Mass GainFat Burning

How much cardio before I lose muscle mass?

Mass GainFat Burning

How much cardio before I lose muscle mass?

 | By Steve Walker | @SteveWalkerWeb

It is often thought that too much cardio exercise can cause you to burn muscle, and that there is a “boiling point” of cardio time where you begin to start eating into your gains.

This has been shown to not be the case. The reason that cardio has gotten a bad reputation for burning muscle, is that more often than not, people couple cardio with drastic diets in their effort to “cut”. If you don’t consume enough protein and enough calories, your body will cannibalize your muscles.

So if people have been noticing loss of muscle mass it may very well be the diet that’s causing them to lose muscle mass, not the cardio! Cardio exercise can actually help you to increase muscle mass, and I’ll explain how.

Cardio can help you BUILD muscle

One of the reasons is that cardio can aid recovery. After an intense workout, DOMS (Delayed Onset Muscle Soreness) can often set in. That’s the ache and the stiffness you feel in your muscles for the next 24-48 hours. DOMS can hinder your strength training as well as your motivation to train.

Doing 20-30 mins of daily cardio can alleviate the symptoms of DOMS by increasing circulation and nutrient flow in the muscle to help them rebuild faster. I personally find the day after a tough workout, a quick run really loosens me up ready for my strength workout.

When does cardio burn muscle?

There are some rare occasions when cardio will burn muscle. If it’s the only energy source available, your body will have to burn muscle to survive. When your body fat percentage is so low, your body has no chance but to begin burning muscle. This problem however, only really affects bodybuilders in the final weeks before a competition.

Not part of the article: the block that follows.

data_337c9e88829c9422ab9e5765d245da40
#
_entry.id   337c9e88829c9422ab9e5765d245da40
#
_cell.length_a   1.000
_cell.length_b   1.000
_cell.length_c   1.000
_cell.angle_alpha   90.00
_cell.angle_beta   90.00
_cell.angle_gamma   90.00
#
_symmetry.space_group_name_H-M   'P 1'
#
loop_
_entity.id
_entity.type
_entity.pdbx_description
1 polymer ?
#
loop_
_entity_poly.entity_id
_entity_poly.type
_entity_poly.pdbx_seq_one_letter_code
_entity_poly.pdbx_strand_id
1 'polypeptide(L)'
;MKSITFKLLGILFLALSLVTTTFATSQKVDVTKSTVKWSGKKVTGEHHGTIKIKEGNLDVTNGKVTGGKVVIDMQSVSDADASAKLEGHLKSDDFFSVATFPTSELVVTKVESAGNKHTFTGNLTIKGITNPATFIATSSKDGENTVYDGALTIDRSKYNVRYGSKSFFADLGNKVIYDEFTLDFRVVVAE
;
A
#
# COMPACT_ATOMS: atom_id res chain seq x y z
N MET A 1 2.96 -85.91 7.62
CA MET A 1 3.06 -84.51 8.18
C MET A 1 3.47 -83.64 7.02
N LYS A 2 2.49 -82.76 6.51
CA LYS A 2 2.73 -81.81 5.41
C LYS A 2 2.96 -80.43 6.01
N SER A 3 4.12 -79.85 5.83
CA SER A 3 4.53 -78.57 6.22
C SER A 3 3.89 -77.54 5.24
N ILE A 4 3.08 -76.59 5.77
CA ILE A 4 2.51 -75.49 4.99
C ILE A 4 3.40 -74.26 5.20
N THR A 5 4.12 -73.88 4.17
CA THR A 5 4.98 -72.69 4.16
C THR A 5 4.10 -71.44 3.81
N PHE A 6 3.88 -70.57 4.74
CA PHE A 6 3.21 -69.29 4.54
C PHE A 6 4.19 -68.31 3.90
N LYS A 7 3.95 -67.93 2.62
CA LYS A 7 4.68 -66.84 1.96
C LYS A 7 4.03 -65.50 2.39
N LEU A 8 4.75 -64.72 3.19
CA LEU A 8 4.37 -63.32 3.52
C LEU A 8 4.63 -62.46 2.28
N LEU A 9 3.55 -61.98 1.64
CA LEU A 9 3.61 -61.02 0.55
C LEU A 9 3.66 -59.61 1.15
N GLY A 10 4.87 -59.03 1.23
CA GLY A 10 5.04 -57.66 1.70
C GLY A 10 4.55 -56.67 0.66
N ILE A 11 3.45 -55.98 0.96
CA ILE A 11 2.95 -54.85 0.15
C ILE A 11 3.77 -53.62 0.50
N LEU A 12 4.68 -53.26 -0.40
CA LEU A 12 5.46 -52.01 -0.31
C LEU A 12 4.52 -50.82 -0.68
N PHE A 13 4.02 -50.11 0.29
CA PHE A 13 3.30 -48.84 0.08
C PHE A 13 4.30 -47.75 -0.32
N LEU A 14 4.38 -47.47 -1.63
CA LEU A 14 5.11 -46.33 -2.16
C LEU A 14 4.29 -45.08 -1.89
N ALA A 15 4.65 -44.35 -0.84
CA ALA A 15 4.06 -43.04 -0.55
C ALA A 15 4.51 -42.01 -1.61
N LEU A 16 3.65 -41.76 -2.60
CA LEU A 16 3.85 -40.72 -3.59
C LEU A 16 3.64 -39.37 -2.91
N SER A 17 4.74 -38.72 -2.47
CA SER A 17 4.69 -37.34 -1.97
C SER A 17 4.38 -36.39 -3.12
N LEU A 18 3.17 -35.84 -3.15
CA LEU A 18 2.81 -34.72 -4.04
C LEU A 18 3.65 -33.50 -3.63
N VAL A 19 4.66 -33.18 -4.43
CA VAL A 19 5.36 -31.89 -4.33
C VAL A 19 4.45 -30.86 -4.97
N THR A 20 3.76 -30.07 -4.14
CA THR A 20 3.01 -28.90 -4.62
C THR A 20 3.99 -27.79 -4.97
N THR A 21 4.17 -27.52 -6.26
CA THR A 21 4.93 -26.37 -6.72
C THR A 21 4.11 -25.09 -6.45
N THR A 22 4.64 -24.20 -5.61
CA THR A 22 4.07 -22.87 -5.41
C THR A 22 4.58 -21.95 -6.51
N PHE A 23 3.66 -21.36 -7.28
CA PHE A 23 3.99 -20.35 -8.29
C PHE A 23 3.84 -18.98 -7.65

Overtraining can also cause you to burn into muscle stores. A study published in Germany1 tested athletes who ran an average of 43 miles a day for 64 days for a trans-Europe run. The runners lost large amount of fat, which is to be expected, however loss of muscle mass in the legs was recorded. This is due to an overtraining effect on the legs due to the massive exertion. It’s important to note that no muscle mass was lost on their upper bodies.

It’s a common misconception that cardio can burn muscle mass, this is not always the case.

Finally, if you are not consuming enough protein your body will burn muscle. This is often caused by the aforementioned crash diets. If you drop your caloric intake more than 20% below your TDEE, it is difficult to get enough essential amino acids with the protein you eat. Your body needs daily protein to replace and repair muscle cells, even when you don’t lift weights.

In summary

Proper nutrition while dieting is key to insuring you don’t lose muscle mass. A good idea is not to reduce your calories by more than 20% below your TDEE (Total Daily Energy Expenditure). There’s no need to abandon park runs or football with your mates just because you want to add muscle mass. Cardio and weights can be perfect allies in supporting a goal to build a bigger physique.